By Stacy M. Brown,
NNPA Newswire Contributor,
Human and Civil Rights Activist Angela Davis turned 75 Saturday, Jan. 26 and family, fans and supporters took to social media and other platforms to salute the freedom fighter and Birmingham, Alabama native.
“Today is Angela Davis’ birthday and we salute our freedom-fighting sister leader for her genius, wisdom and courage in America and throughout the world,” said National Newspaper Publishers Association (NNPA) President and CEO Benjamin F. Chavis, himself a well-known and lifelong civil rights activist.
“Happy birthday, Dr. Davis,” Tweeted the official account of Smithsonian Folkways, the nonprofit record label of Smithsonian.
“Today, we celebrate the birthday of activist/educator/author Angela Davis, who has spent decades fighting for civil and human rights all over the world,” Smithsonian Folkways tweeted.
Born Jan. 26, 1944, Davis became a master scholar who studied at the Sorbonne. She joined the U.S. Communist Party and was jailed for charges related to a prison outbreak, though ultimately cleared, according to biography.com.
Known for books like, “Women, Race & Class,” Davis has worked as a professor and activist who advocates gender equity, prison reform and alliances across color lines.
Davis grew up in a middle-class neighborhood dubbed “Dynamite Hill,” due to many of the African-American homes in the area that were bombed by the Ku Klux Klan.
She’s perhaps best known as a radical African-American educator and activist for civil rights and other social issues and, according to her biography, Davis knew about racial prejudice from her experiences with discrimination growing up in Alabama.
As a teenager, Davis organized interracial study groups, which were broken up by the police. She also knew some of the four African-American girls killed in the Birmingham church bombing of 1963.
Meanwhile, on the eve of her birthday, CNN reported that an Alabama civil rights group that rescinded an award for Davis announced it had “learned from its mistakes” over the controversial move and have requested Davis accept the honor after all.
The move comes after the group’s board of directors last week issued a “public apology for its missteps in conferring, then rescinding, its nomination of Angela Y. Davis in early January.”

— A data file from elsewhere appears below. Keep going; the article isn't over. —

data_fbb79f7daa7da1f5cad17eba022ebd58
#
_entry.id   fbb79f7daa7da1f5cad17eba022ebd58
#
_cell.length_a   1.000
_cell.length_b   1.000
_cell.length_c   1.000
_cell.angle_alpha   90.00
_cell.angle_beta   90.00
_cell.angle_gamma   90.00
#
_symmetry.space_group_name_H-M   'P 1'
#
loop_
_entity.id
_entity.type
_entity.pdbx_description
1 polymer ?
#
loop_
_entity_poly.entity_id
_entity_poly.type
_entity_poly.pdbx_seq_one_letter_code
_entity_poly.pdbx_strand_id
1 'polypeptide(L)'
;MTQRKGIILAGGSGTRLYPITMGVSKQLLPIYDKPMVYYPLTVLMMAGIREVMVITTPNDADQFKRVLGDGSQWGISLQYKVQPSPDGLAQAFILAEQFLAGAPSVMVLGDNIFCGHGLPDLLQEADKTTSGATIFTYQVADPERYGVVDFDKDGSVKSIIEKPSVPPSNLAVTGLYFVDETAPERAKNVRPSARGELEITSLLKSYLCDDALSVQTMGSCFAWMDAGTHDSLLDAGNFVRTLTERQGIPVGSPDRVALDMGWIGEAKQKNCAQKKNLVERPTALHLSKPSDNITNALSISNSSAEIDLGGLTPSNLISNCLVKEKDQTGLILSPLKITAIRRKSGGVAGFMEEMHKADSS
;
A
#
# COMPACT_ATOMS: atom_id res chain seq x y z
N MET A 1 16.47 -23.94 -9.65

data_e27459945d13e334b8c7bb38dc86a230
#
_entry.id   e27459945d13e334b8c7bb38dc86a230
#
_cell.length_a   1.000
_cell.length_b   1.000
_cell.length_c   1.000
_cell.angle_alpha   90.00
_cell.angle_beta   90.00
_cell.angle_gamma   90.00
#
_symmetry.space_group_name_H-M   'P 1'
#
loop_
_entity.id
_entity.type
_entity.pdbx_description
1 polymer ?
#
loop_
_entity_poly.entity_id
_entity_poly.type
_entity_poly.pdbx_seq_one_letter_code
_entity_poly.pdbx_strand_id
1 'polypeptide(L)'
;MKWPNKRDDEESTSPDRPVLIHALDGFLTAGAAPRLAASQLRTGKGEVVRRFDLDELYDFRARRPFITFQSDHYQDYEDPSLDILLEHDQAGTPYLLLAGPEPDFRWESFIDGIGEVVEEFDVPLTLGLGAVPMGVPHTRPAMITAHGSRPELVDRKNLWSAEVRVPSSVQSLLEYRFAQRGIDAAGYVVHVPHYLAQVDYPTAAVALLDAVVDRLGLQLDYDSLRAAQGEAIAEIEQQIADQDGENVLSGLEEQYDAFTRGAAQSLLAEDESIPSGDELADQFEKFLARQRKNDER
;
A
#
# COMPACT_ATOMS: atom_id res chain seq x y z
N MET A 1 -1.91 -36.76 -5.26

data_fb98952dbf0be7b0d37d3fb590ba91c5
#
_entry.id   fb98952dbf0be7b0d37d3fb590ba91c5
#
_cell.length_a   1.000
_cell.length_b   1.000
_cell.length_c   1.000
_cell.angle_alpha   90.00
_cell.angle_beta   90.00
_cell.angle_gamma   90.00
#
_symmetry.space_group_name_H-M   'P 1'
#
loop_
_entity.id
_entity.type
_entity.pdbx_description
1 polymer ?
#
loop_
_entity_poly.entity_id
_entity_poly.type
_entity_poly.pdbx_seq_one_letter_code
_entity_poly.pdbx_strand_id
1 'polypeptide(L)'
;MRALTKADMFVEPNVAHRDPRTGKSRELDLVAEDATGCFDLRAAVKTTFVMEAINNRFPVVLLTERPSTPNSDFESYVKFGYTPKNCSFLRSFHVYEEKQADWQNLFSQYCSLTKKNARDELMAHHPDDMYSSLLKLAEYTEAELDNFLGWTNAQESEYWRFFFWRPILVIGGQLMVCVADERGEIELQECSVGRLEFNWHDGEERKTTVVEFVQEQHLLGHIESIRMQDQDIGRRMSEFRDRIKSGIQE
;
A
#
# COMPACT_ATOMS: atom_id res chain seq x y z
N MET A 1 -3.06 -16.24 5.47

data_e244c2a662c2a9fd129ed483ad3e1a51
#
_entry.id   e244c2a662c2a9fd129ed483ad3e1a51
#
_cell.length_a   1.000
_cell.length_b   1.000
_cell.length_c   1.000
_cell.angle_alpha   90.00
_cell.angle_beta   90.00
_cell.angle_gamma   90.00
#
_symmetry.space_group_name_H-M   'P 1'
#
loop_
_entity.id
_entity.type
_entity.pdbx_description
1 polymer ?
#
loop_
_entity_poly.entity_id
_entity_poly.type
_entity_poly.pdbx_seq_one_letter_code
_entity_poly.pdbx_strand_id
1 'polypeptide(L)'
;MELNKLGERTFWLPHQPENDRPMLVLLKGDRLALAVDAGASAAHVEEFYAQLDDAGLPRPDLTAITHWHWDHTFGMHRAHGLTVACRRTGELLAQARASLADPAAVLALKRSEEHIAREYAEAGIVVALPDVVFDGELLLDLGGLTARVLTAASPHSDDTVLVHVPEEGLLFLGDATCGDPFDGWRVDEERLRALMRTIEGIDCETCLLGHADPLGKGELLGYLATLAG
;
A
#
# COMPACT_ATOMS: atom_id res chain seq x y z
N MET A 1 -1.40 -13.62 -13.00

It is not known whether Davis will attend. CNN said it has reached out to her for comment.
Birmingham Civil Rights Institute President and CEO Andrea Taylor, said in a statement that “Dr. Angela Davis, a daughter of Birmingham, is highly regarded throughout the world as a human rights activist.
“In fact, the Schlesinger Library at Harvard University’s Radcliffe Institute of Advanced Study acquired her personal archives in 2018, recognizing her significance in the movement for human rights, her involvement in raising issues of feminism, as well as her leadership in the campaign against mass incarceration. Her credentials in championing human rights are noteworthy.”
The Birmingham Civil Rights Institute initially intended to honor Davis with its 2018 Reverend Fred L. Shuttlesworth Human Rights Award in February. But the group earlier this month rescinded the honor following opposition.
Withdrawing the award came after “supporters and other concerned individuals and organizations, both inside and outside of our local community, began to make requests that we reconsider our decision,” the institute’s board said in a statement at the time, according to the CNN report.
“Upon closer examination of Ms. Davis’ statements and public record, we concluded that she unfortunately does not meet all of the criteria on which the award is based,” the statement said.
Mayor Randall Woodfin, who said he regretted the board’s move, said protests were made “by some members of the community, Jewish and otherwise.”
Reacting to the decision, Davis said that “although the BCRI refused my requests to reveal the substantive reasons for this action, I later learned that my long-term support of justice for Palestine was at issue.”
Davis said she was stunned by the move.
“I have devoted much of my own activism to international solidarity and, specifically, to linking struggles in other parts of the world to U.S. grassroots campaigns against police violence, the prison industrial complex and racism more broadly.
“The rescinding of this invitation and the cancellation of the event where I was scheduled to speak was thus not primarily an attack against me but rather against the very spirit of the indivisibility of justice,” she said.